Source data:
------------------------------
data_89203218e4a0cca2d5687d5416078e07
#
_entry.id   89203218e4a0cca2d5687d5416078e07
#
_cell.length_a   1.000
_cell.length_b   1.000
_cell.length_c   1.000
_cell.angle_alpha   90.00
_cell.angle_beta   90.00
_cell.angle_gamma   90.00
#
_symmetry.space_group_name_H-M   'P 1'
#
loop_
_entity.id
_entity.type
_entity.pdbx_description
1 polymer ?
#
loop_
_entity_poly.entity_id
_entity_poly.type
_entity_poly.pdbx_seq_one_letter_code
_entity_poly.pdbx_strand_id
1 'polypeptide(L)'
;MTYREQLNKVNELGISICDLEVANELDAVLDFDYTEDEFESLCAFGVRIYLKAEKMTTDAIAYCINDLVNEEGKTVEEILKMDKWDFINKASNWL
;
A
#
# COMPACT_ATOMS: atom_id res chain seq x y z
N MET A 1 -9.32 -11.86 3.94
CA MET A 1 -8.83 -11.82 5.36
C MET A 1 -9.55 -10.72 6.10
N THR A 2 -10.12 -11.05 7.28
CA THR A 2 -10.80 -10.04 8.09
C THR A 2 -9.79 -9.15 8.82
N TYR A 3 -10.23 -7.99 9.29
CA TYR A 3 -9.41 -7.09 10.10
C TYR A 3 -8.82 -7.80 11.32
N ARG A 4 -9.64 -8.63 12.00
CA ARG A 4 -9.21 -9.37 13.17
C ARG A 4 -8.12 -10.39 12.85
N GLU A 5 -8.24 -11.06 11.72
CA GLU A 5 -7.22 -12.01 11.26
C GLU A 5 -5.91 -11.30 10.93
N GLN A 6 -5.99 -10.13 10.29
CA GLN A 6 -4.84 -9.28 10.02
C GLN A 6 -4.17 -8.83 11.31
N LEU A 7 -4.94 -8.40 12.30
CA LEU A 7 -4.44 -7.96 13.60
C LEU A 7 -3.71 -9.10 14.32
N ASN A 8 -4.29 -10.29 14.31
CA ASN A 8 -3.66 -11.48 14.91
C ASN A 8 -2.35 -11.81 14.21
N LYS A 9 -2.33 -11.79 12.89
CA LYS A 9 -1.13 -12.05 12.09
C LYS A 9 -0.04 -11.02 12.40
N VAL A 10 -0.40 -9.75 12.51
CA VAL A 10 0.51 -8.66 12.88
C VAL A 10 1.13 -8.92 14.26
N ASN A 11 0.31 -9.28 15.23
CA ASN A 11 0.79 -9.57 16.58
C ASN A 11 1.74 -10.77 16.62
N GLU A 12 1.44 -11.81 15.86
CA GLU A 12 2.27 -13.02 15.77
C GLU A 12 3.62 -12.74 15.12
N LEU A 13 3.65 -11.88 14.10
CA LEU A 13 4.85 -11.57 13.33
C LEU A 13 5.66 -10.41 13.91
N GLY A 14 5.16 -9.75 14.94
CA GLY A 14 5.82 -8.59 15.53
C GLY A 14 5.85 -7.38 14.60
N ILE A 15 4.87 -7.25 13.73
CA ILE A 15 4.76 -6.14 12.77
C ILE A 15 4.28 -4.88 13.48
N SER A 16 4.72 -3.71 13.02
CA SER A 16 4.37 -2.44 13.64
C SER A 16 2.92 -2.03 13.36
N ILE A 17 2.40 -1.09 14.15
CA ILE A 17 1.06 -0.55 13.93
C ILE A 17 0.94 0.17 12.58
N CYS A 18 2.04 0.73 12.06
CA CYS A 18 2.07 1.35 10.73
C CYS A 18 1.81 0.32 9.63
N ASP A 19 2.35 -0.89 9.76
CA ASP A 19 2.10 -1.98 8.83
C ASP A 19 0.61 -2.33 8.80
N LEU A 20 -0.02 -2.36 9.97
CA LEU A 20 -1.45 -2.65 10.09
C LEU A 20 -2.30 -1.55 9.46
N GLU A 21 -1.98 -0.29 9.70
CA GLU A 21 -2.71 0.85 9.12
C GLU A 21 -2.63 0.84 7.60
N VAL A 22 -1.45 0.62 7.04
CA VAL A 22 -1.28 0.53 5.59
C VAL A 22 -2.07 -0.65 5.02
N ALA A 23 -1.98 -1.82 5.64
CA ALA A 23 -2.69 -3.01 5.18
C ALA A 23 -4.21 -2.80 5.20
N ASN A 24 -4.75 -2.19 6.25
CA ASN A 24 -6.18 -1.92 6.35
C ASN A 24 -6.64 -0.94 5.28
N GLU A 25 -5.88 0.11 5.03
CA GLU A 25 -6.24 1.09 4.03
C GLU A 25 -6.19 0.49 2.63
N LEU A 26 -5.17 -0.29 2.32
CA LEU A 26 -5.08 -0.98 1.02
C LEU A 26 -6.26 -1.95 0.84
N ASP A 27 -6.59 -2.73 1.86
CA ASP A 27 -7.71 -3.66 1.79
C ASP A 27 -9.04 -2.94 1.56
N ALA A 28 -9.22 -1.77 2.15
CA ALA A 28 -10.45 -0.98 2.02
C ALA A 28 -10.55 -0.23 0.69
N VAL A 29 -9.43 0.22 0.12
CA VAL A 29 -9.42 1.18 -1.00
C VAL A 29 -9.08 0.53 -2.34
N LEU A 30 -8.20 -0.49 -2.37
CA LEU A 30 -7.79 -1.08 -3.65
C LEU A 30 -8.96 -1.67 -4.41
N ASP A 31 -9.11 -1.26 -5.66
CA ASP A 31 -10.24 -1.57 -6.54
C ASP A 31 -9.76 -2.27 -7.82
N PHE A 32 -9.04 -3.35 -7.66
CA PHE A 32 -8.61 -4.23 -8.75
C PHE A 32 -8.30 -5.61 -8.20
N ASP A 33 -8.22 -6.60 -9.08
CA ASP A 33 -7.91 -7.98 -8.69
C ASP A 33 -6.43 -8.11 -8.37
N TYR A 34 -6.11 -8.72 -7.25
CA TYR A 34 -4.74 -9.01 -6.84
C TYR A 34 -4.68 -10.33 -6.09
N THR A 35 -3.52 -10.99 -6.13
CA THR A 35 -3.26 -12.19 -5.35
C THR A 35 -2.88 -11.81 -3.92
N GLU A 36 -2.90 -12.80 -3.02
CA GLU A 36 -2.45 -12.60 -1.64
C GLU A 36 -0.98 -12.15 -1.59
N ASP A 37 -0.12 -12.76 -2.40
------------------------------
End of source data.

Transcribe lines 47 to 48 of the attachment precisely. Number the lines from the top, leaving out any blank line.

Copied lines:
CA GLN A 6 -4.84 -9.28 10.02
C GLN A 6 -4.17 -8.83 11.31